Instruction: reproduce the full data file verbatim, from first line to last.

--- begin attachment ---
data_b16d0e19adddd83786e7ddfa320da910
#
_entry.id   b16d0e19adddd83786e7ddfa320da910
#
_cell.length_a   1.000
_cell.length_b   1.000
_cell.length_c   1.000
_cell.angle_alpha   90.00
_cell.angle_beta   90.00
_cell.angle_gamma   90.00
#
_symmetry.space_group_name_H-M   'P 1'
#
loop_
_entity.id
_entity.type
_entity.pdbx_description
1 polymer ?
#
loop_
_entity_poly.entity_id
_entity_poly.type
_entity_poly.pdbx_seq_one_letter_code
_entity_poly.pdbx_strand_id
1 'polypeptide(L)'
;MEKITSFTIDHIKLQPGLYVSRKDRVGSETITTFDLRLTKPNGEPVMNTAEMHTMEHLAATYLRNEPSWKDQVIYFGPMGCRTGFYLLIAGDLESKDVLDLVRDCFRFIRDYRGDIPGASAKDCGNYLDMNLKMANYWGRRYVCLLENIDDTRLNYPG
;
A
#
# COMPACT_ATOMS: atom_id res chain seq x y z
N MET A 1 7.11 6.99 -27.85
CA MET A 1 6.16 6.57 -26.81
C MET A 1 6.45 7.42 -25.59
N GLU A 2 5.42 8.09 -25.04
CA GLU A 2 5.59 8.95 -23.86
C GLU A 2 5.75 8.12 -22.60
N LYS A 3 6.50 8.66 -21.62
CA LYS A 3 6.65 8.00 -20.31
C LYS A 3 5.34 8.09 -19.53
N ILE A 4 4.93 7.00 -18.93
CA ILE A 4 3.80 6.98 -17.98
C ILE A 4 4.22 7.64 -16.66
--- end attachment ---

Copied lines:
data_b16d0e19adddd83786e7ddfa320da910
#
_entry.id   b16d0e19adddd83786e7ddfa320da910
#
_cell.length_a   1.000
_cell.length_b   1.000
_cell.length_c   1.000
_cell.angle_alpha   90.00
_cell.angle_beta   90.00
_cell.angle_gamma   90.00
#
_symmetry.space_group_name_H-M   'P 1'
#
loop_
_entity.id
_entity.type
_entity.pdbx_description
1 polymer ?
#
loop_
_entity_poly.entity_id
_entity_poly.type
_entity_poly.pdbx_seq_one_letter_code
_entity_poly.pdbx_strand_id
1 'polypeptide(L)'
;MEKITSFTIDHIKLQPGLYVSRKDRVGSETITTFDLRLTKPNGEPVMNTAEMHTMEHLAATYLRNEPSWKDQVIYFGPMGCRTGFYLLIAGDLESKDVLDLVRDCFRFIRDYRGDIPGASAKDCGNYLDMNLKMANYWGRRYVCLLENIDDTRLNYPG
;
A
#
# COMPACT_ATOMS: atom_id res chain seq x y z
N MET A 1 7.11 6.99 -27.85
CA MET A 1 6.16 6.57 -26.81
C MET A 1 6.45 7.42 -25.59
N GLU A 2 5.42 8.09 -25.04
CA GLU A 2 5.59 8.95 -23.86
C GLU A 2 5.75 8.12 -22.60
N LYS A 3 6.50 8.66 -21.62
CA LYS A 3 6.65 8.00 -20.31
C LYS A 3 5.34 8.09 -19.53
N ILE A 4 4.93 7.00 -18.93
CA ILE A 4 3.80 6.98 -17.98
C ILE A 4 4.22 7.64 -16.66